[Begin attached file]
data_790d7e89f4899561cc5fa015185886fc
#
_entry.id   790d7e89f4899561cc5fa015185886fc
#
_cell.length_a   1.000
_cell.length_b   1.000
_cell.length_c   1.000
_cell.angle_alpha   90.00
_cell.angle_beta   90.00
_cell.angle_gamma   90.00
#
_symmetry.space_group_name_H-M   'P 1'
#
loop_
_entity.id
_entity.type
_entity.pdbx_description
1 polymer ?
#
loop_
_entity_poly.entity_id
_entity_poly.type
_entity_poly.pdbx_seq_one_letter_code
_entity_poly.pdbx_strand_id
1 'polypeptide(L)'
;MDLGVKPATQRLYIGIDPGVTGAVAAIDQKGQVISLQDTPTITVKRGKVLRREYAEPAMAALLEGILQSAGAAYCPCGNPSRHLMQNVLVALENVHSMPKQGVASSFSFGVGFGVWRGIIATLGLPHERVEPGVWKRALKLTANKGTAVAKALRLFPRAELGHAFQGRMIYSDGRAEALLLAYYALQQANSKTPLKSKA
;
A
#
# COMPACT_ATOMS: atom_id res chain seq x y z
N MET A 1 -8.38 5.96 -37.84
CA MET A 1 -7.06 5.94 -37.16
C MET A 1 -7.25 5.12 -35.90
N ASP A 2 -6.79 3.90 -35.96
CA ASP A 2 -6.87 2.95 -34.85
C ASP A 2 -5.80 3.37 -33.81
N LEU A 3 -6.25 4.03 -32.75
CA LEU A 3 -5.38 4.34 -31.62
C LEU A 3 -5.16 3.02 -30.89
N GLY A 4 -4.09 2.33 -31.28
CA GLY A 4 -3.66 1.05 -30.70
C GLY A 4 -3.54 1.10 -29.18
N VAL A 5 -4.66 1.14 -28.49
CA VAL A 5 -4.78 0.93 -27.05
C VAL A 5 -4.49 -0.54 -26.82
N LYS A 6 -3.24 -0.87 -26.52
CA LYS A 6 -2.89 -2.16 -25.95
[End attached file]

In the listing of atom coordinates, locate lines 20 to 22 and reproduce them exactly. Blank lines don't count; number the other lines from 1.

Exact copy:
loop_
_entity_poly.entity_id
_entity_poly.type